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Judge cancels province's closure of Caraquet, Tracadie courthouses

The courthouse in Caraquet was closed by Jan. 1, 2022. (René Landry/Radio-Canada - image credit)
The courthouse in Caraquet was closed by Jan. 1, 2022. (René Landry/Radio-Canada - image credit)

The New Brunswick government has been ordered to reconsider the closure of two courthouses in the Acadian Peninsula after a judge concluded that minority-language concerns were ignored.

The provincial court facilities in Caraquet closed at the end of 2021 and Tracadie was reduced to a satellite operation in 2022, with all cases transferred to Bathurst.

The government argued that the number of cases being heard was declining and it was a more efficient use of resources to centralize court services in Bathurst.

But Justice Christa Bourque of the Court of King's Bench writes in a 48-page decision released March 28 that the government ignored the linguistic impact on the majority francophone area.

The Tracadie courthouse has been operating at reduced levels since the summer of 2020, the province says.
The Tracadie courthouse has been operating at reduced levels since the summer of 2020, the province says.

Crown prosecutors continue to work out of the Tracadie offices but all court matters are heard in Bathurst. (Serge Bouchard/Radio-Canada )

Her ruling cancels the two closures and orders the government to revisit the decision in light of the constitutional and linguistic issues she raises.

"I am persuaded that there is a positive connection between the closure of a courthouse and the protection, preservation and development of a minority language community," Bourque wrote.

"A courthouse is a symbol of justice and of the primacy of law at the heart of a community, embodying the principles of equity, responsibility and access to justice for all members of society.

"It represents a physical manifestation of legal authority and a crossroads for resolving legal issues and respecting the rights and responsibilities of citizens."

Caraquet Mayor Bernard Thériault, part of a group of mayors who took the case to court, says he's pleased with the decision.
Caraquet Mayor Bernard Thériault, part of a group of mayors who took the case to court, says he's pleased with the decision.

Caraquet Mayor Bernard Thériault, part of a group of mayors who took the case to court, says he's pleased with the decision. (Mario Landry/Radio-Canada)

A spokesperson for Justice Minister Ted Flemming did not say whether the province will appeal the ruling.

"The Department of Justice and Public Safety acknowledges the court's decision and respects the judicial process," Allan Dearing said in an email.

"The department will take the necessary time to review the decision."

Caraquet Mayor Bernard Thériault, part of the Acadian Peninsula Forum of Mayors who took the case to court, said he was pleased.

"We're very happy with that court judgment," he said. "This is consistent with what we thought should happen."

The mayors have have not taken a position on whether one or two courthouses should be reopened, only that court services in some form should be restored.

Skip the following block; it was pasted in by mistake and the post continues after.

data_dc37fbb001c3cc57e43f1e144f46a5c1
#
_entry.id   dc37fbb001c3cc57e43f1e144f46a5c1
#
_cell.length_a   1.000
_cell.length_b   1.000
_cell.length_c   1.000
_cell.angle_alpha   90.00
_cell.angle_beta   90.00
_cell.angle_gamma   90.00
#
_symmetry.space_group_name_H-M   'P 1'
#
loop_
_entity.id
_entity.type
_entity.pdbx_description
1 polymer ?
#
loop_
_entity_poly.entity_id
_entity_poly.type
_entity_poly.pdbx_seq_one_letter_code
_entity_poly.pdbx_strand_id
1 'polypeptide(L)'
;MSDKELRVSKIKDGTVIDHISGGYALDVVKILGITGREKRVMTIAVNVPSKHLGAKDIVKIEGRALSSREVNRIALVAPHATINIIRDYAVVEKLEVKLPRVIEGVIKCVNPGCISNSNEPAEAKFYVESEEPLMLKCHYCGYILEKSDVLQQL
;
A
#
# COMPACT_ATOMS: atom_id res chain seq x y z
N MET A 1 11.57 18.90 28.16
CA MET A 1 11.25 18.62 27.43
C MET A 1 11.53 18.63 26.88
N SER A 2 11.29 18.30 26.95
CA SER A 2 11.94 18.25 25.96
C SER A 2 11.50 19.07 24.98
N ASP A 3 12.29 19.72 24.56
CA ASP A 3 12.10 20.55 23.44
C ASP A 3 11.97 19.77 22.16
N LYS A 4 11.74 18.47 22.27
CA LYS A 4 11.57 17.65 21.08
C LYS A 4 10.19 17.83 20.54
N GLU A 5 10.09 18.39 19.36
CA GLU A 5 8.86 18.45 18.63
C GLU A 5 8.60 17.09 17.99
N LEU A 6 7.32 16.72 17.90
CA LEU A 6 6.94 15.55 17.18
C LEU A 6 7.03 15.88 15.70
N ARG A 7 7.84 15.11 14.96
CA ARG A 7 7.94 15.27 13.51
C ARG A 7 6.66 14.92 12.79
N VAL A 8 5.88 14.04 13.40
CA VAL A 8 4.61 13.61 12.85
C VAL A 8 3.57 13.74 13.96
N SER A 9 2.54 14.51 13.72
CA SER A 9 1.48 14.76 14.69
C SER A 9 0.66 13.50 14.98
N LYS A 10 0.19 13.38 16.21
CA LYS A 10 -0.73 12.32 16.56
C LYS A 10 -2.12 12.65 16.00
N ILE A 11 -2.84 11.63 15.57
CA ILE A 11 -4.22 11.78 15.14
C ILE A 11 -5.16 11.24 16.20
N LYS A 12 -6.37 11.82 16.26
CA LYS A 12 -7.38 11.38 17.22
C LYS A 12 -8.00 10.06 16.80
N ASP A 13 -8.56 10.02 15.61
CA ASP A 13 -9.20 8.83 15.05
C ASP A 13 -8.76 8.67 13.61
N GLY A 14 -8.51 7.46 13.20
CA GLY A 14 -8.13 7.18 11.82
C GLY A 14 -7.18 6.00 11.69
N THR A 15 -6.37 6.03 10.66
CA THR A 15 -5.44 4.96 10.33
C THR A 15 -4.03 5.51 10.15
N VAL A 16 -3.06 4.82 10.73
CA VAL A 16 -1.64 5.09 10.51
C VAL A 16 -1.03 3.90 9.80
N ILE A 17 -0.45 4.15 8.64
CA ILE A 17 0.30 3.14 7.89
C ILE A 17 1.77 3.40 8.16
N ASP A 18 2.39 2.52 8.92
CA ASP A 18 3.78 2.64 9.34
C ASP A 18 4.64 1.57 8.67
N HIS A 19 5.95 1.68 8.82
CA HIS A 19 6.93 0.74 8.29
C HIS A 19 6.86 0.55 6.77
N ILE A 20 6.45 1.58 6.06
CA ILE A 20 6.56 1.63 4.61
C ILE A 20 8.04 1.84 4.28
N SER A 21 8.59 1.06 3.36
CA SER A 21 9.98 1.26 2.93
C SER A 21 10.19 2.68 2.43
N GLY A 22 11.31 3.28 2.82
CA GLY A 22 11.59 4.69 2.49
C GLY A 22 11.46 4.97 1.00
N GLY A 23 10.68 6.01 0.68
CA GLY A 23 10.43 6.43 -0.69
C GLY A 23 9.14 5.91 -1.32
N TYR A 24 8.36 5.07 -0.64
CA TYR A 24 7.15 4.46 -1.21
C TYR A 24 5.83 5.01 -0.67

'Undeniable negative impact, says mayor

While the Caraquet building closed altogether, Crown prosecutors continue to work out of the Tracadie offices. But no judges are based in that building and all court matters are heard in Bathurst.

Bourque says the government failed to consider that the principle of open courts and access to justice ensures confidence in the rule of law, and that the closure would have an "undeniable" negative impact on that and on the language rights of people in the area.

The Bathurst courthouse is 66 kilometres from Caraquet and 71 kilometres from Tracadie, the decision says.

Cases heard in Caraquet dropped from 1,260 in 2012 to 711 in 2020, according to figures provided by the province in 2021. The number in Tracadie dropped from 1,061 to 478.

MLA Keith Chiasson
MLA Keith Chiasson

Tracadie MLA Keith Chiasson says having a courthouse in the area was 'more appropriate' to serve the 50,000 people on the Acadian Peninsula. (Jacques Poitras/CBC News)

The government argued that the centralization in Bathurst had reduced court delays and that no jobs were lost.

Tracadie Liberal MLA Keith Chiasson said court cases may be heard faster but the closures have created other inefficiencies, such as requiring a police officer based in the peninsula to spend half a day travelling to Bathurst and back to appear as a witness.

"It's not just a concern for our citizens but also for police forces who have to travel, social workers," he said.

"It just was more appropriate to serve 50,000 people in the peninsula to have one courthouse here."

Retired law professor Michel Doucet, a language rights expert, said it's possible the government could revisit the decision and still reach the same conclusion about closing the two courthouses.

But Bourque's focus on minority-language rights would make that hard to justify, he said.

"The province would have to demonstrate that that impact does not exist."